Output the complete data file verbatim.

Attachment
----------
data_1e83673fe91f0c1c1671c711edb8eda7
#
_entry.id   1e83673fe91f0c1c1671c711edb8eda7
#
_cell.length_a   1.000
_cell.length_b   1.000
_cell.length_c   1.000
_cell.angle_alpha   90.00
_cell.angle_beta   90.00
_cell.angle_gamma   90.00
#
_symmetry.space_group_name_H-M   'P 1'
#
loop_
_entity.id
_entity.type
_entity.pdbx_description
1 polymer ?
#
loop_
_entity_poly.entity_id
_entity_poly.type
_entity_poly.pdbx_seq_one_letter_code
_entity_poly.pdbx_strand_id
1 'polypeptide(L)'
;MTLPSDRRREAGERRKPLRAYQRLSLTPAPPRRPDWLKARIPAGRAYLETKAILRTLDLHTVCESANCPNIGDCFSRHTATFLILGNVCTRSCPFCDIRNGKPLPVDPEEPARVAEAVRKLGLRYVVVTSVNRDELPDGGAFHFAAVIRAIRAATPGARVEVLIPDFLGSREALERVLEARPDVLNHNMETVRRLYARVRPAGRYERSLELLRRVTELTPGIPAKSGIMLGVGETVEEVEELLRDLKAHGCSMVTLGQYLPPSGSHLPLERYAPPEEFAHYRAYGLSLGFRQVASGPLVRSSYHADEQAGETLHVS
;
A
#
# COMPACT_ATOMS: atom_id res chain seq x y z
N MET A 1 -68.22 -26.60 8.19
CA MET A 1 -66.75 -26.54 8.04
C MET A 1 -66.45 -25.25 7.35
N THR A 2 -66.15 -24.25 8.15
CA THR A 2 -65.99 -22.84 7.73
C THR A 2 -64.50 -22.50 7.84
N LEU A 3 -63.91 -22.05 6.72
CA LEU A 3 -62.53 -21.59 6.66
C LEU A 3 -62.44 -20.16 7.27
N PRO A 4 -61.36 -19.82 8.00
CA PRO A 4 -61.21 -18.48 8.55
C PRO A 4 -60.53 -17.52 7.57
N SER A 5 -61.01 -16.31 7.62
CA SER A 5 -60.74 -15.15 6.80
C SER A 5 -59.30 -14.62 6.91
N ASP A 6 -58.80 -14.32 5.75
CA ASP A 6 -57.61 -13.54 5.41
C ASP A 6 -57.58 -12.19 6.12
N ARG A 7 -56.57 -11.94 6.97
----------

data_1e83673fe91f0c1c1671c711edb8eda7
#
_entry.id   1e83673fe91f0c1c1671c711edb8eda7
#
_cell.length_a   1.000
_cell.length_b   1.000
_cell.length_c   1.000
_cell.angle_alpha   90.00
_cell.angle_beta   90.00
_cell.angle_gamma   90.00
#
_symmetry.space_group_name_H-M   'P 1'
#
loop_
_entity.id
_entity.type
_entity.pdbx_description
1 polymer ?
#
loop_
_entity_poly.entity_id
_entity_poly.type
_entity_poly.pdbx_seq_one_letter_code
_entity_poly.pdbx_strand_id
1 'polypeptide(L)'
;MTLPSDRRREAGERRKPLRAYQRLSLTPAPPRRPDWLKARIPAGRAYLETKAILRTLDLHTVCESANCPNIGDCFSRHTATFLILGNVCTRSCPFCDIRNGKPLPVDPEEPARVAEAVRKLGLRYVVVTSVNRDELPDGGAFHFAAVIRAIRAATPGARVEVLIPDFLGSREALERVLEARPDVLNHNMETVRRLYARVRPAGRYERSLELLRRVTELTPGIPAKSGIMLGVGETVEEVEELLRDLKAHGCSMVTLGQYLPPSGSHLPLERYAPPEEFAHYRAYGLSLGFRQVASGPLVRSSYHADEQAGETLHVS
;
A
#
# COMPACT_ATOMS: atom_id res chain seq x y z
N MET A 1 -68.22 -26.60 8.19
CA MET A 1 -66.75 -26.54 8.04
C MET A 1 -66.45 -25.25 7.35
N THR A 2 -66.15 -24.25 8.15
CA THR A 2 -65.99 -22.84 7.73
C THR A 2 -64.50 -22.50 7.84
N LEU A 3 -63.91 -22.05 6.72
CA LEU A 3 -62.53 -21.59 6.66
C LEU A 3 -62.44 -20.16 7.27
N PRO A 4 -61.36 -19.82 8.00
CA PRO A 4 -61.21 -18.48 8.55
C PRO A 4 -60.53 -17.52 7.57
N SER A 5 -61.01 -16.31 7.62
CA SER A 5 -60.74 -15.15 6.80
C SER A 5 -59.30 -14.62 6.91
N ASP A 6 -58.80 -14.32 5.75
CA ASP A 6 -57.61 -13.54 5.41
C ASP A 6 -57.58 -12.19 6.12
N ARG A 7 -56.57 -11.94 6.97